Budget problem? What budget problem? The city has paid through the years millions of dollars to outside legal firms. Here’s another example of City Attorney Mark Anastasi’s mantra that he doesn’t have enough inhouse expertise, although he cites the following, according to the accomplishment section of the city budget, “Substantially reduced the office’s reliance on outside legal counsel through enhanced monitoring and oversight, as well as through hiring additional in house trial attorneys.”
Really? The City Attorney’s Office was apparently impacted by the budget crunch last week when two clerical positions were pink slipped, but not the $7,000 each month to pay an attorney who’s a pal of the mayor.
Democrat Edwin J. Maley Jr., a longtime aide to state legislative leaders, is proof that the right political connections can make your retirement years as financially lucrative as when you were a highly paid state employee.
Maley, 56, of Cromwell, retired in 2007 after a 28-year career as a legislative staff attorney, much of the time serving as legal counsel and chief of staff for state Senate Democrats. His annual salary was about $180,000 during his last few years on the job, not bad for government work.
But public records show that he has been able to exceed that in three of his retirement years since then — 2008 to 2010 — because he’s collected his pension while doing part-time work for three government entities. And those three entities are led or influenced by former or current Democratic state senators with whom he worked as a state legislative employee:
•Maley, who operates a part-time solo law practice out of his townhouse condominium in Cromwell, was paid $217,000 between late 2007 and the end of last month by the city attorney’s office in Bridgeport — where former Democratic state Sen. William Finch is now mayor. Bridgeport currently pays Maley $7,000 a month for legal work, a city spokesman said.
•He also has done $94,000 worth of work in three years, $65,000 of it in 2008, for the Hartford-based regional water and sewer agency, the Metropolitan District Commission — where former Democratic state Sen. Majority Leader William DiBella is chairman of the district’s governing board.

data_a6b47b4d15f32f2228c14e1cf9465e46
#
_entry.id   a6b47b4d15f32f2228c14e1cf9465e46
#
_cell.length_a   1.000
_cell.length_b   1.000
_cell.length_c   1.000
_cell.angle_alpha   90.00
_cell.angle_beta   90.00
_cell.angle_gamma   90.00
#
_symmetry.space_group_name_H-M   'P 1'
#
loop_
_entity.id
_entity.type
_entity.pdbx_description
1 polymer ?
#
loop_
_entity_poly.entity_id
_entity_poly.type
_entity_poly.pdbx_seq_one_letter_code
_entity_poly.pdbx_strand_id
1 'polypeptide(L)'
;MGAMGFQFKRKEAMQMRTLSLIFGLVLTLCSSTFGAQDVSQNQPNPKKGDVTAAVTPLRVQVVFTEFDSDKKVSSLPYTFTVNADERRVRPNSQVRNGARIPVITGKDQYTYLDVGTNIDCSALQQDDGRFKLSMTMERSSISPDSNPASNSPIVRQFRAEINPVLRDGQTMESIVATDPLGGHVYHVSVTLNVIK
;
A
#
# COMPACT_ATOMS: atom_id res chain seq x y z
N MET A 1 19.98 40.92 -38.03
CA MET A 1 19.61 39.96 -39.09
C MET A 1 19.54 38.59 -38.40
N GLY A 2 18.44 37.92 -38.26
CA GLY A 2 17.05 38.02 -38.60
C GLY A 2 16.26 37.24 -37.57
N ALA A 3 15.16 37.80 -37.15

•And now he also makes $47,000 a year as one of two part-time state legislative commissioners who oversee an office whose full-time staff lawyers draft and approve the language of legislation passed by the General Assembly. Those two commissioners, one Republican and one Democrat, are appointed by the state legislature, and the nomination of Maley three years ago came from Senate Democrats, led by President Pro Tempore Donald Williams, D-Brooklyn.
There’s been no criticism of any of these arrangements, which have been made under the time-honored rules that apply where official business intersects with political alliances.
But recent years have brought increasing scrutiny of “double-dipping” by pensioners who return to the state payroll after retirement for high-paying part-time work while still collecting pensions. Maley’s case stands out because you could almost call it “triple-dipping.”
Also, it simply provides a good inside look at how things work at the elite level of state politics, where the players can exercise wide discretion in making decisions that taxpayers provide the money for, but don’t often know much about.
Maley was one of those quiet, behind-the-scenes counselors who are mostly unknown outside the state Capitol but are trusted and liked by the powerful legislative leaders they serve. Membership in that sort of club doesn’t necessarily end with retirement; when state legislators move on to other positions in politics, sometimes they’ll want to hire a lawyer at taxpayer expense — and, instead of searching through the attorney listings in the Yellow Pages, they tend to turn to somebody they know.
Those involved in hiring Maley for his post-retirement work say he possesses rare skills and knowledge in the specialized areas of legislation and government action — that he has the experience to advise government officials about what needs to be done and how to accomplish it.
Williams, the Senate president pro tempore, praised Maley’s “abilities, his integrity, his intellect, and his incredible institutional knowledge” in Senate remarks when Williams nominated Maley for legislative commissioner in 2007.
Bridgeport City Attorney Mark Anastasi responded to a Courant inquiry last week with a statement saying, “Attorney Maley has provided invaluable advice and consultation regarding improving the quality of the City Attorney’s office service delivery plan and facilitation [of] our modernization plan.
“In addition, Mr. Maley has been fully engaged in a number of complex, substantive budgetary and development projects on behalf of the City. As you are aware, Attorney Maley has extensive experience in complex economic development projects and public governmental budgetary matters.